As I mentioned in an earlier post, we’re looking at moving to a one-volume Bible introduction textbook to use for our sections of OT and NT, respectively.  For freshman most OT and NT textbooks are too long and distract from students just reading the text.  I’m a NT person, so I may be biased, but it does seem that (like Ed said in the comments to the previous post) there are more options for NT than for OT, and that has been born out by our discussions of textbooks at HBU.

As far as criteria, we’re a broadly evangelical institution so we want a textbook that engages critical issues but that is not overly critical (that’s surely a sliding scale so there’s flexibility).  In addition, we would like a textbook that introduces students to the material culture, i.e., has pictures.  Price is not a determining factor, but we also want to be conscious that a sizable portion of our students are confessionally non-christian and that we don’t want to over burden them with books that won’t keep.

I poked around on CBD and Amazon to see what one-volume options were out there.  They mostly seem to be focused on religious studies markets (and thus more critical than our context), and I couldn’t find many (recent ones) that were focused on more broadly evangelical concerns.

Here are some of the more popular (but more critical) introductions around:
Introduction to the Bible: Revised Edition, Fant and Musser
Introduction to the Bible (8th Edition), Hauer and Young
An Introduction to the Bible, Kugler and Hartin
Exploring the Bible, Steven Harris (recommended by commenters)

Here are a couple of evangelical ones I found:
The Lion Guide to the Bible, Walker (good price, lots of pics. I think this will be our top choice.  It is a little less critical than our target, but still a good volume.  Btw, it’s distributed by Kregel in the US.)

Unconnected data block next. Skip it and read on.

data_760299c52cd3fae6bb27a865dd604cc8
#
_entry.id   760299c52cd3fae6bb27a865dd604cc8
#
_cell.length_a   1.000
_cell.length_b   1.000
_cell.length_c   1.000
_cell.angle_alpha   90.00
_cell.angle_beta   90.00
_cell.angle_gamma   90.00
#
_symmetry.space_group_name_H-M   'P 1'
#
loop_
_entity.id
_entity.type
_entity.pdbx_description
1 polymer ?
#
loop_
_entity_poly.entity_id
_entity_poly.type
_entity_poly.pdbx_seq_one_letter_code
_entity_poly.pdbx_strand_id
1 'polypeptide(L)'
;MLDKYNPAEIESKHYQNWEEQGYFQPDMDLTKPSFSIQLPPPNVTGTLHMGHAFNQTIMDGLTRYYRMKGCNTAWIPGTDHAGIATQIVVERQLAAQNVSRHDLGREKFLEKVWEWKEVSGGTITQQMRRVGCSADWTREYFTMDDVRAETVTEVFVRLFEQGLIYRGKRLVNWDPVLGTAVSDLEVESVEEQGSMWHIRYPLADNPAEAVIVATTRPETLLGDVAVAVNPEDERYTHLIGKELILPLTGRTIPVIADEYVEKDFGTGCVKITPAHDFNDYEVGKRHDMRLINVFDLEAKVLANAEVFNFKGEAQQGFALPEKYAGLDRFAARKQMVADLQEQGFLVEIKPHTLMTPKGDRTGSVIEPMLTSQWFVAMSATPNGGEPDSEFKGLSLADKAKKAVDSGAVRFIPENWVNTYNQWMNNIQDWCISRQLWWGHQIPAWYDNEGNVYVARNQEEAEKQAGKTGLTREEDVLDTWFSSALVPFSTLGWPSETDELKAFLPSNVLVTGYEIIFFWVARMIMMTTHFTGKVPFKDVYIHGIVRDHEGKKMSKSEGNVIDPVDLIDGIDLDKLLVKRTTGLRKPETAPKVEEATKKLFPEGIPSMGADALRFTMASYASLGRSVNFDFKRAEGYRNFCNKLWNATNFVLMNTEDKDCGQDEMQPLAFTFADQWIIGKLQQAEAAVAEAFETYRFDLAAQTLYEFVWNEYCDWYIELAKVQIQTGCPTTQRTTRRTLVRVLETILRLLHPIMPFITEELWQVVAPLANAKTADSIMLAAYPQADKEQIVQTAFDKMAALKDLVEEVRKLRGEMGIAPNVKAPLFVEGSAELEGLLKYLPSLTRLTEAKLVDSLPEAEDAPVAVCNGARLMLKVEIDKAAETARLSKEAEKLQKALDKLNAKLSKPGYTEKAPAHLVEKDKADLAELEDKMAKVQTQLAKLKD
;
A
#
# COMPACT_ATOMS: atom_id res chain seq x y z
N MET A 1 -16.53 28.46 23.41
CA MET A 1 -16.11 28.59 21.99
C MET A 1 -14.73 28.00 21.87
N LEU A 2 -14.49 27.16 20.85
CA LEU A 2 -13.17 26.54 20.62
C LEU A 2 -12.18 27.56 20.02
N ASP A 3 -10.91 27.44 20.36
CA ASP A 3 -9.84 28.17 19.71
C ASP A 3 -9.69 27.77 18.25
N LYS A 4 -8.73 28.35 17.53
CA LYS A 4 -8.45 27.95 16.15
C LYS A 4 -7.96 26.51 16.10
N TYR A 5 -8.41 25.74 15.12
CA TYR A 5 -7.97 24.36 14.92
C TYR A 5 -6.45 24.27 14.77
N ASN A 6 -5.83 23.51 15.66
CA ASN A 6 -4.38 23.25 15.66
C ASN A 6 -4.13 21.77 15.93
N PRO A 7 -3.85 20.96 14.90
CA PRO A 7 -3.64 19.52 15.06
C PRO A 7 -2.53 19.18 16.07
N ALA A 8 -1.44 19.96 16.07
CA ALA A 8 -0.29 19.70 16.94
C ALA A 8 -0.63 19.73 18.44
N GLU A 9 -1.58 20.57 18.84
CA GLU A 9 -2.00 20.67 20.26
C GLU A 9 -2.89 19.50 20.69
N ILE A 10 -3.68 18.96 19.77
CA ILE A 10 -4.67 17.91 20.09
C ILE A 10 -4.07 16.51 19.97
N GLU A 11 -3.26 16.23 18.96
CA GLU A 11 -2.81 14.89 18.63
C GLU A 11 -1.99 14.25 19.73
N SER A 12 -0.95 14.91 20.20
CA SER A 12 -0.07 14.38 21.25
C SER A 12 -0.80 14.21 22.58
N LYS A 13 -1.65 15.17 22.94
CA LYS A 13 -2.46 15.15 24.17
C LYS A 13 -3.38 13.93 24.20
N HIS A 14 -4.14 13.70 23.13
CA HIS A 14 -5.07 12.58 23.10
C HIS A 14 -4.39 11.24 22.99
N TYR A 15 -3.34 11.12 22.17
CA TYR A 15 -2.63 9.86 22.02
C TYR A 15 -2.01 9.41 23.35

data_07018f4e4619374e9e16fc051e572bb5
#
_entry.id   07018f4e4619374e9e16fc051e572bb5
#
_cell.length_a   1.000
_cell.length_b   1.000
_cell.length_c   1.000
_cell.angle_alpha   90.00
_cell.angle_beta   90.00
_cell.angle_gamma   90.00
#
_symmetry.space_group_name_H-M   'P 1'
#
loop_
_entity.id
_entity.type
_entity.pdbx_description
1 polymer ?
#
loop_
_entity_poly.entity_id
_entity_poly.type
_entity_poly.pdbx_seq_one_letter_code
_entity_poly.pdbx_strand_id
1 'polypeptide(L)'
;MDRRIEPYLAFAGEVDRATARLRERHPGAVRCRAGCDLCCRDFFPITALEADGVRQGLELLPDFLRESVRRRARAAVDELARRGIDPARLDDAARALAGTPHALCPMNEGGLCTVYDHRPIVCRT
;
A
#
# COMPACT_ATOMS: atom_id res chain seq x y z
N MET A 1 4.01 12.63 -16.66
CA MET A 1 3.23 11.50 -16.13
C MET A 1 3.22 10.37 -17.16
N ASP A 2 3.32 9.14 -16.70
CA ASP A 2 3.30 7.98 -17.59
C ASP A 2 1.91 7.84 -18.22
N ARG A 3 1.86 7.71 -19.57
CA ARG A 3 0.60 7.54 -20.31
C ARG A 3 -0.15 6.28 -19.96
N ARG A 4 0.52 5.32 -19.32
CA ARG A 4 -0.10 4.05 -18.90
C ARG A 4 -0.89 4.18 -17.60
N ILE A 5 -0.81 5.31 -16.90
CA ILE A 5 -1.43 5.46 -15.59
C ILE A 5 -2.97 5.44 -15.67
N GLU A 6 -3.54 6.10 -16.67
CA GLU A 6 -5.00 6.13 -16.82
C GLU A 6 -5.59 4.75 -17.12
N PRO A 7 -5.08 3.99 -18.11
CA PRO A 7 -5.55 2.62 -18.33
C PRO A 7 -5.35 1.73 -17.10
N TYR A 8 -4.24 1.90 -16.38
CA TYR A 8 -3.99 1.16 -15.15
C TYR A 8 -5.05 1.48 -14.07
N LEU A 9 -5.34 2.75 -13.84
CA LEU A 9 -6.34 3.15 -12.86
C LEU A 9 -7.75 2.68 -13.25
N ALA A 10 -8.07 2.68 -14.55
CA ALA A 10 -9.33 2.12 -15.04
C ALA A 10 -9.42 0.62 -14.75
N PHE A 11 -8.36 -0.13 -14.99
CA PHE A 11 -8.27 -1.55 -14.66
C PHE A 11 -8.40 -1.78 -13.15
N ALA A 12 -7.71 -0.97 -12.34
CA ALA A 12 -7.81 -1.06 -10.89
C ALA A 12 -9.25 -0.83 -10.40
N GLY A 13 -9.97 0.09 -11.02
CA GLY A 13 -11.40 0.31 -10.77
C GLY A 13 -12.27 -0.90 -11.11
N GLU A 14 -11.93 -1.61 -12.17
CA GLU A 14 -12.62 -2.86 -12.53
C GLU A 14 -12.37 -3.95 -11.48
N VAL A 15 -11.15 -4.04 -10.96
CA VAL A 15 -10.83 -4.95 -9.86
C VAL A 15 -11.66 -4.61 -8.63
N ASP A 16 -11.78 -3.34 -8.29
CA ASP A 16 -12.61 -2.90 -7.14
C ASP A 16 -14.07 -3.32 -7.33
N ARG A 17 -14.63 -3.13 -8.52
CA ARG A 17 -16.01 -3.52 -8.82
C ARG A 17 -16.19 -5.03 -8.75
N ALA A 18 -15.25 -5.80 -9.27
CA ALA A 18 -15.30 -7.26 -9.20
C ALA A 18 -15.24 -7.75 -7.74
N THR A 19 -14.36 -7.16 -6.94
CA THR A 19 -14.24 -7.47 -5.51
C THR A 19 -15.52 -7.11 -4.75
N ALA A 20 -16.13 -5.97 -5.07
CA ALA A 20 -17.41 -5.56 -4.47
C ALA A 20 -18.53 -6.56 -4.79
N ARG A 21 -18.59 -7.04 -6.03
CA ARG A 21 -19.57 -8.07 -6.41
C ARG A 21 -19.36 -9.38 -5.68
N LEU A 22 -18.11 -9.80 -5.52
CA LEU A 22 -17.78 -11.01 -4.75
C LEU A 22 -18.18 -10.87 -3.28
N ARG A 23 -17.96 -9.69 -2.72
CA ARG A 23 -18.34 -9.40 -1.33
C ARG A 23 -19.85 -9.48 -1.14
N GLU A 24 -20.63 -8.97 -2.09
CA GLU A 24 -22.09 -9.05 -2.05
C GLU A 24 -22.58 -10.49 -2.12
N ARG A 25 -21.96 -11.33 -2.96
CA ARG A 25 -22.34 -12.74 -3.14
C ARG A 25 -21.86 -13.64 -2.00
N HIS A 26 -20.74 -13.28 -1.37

The IVP Introduction to the Bible, Johnston (a little short and no apparent pictures)

There are a couple of handbook-type introductions that were out there that are organized canonically (though surely many others are around):

The Baker Illustrated Bible Handbook, Hays and Duvall (lots of pictures, good price, but LONG at 1100 pages–but this includes side articles and other material)
The Eerdmans Companion to the Bible, Fee and Hubbard (few pictures and often black-and-white, good price, 834 pages).

Another option is Fee and Stuart—just the first or a combination of the two (good price and a little shorter, but no pictures):
How to Read the Bible Book by Book: A Guided Tour, Fee and Stuart (strictly books)
How to Read the Bible for All Its Worth, Fee and Stuart (basic hermeneutics and introductions to different genre)

As another option, we’re considering going with a study Bible and letting lectures serve to supplement missing issues.  A possible option here might be an electronic study Bible like one Logos mentioned they are developing.  I’ll be interested to see how it turns out since it can be more indepth than a paper study Bible which is limited by space.

In the end, I’m not sure if we’ll stay with the separate introductions, a single volume, a study Bible or something else.  Further thoughts and suggestions you have would be most welcome.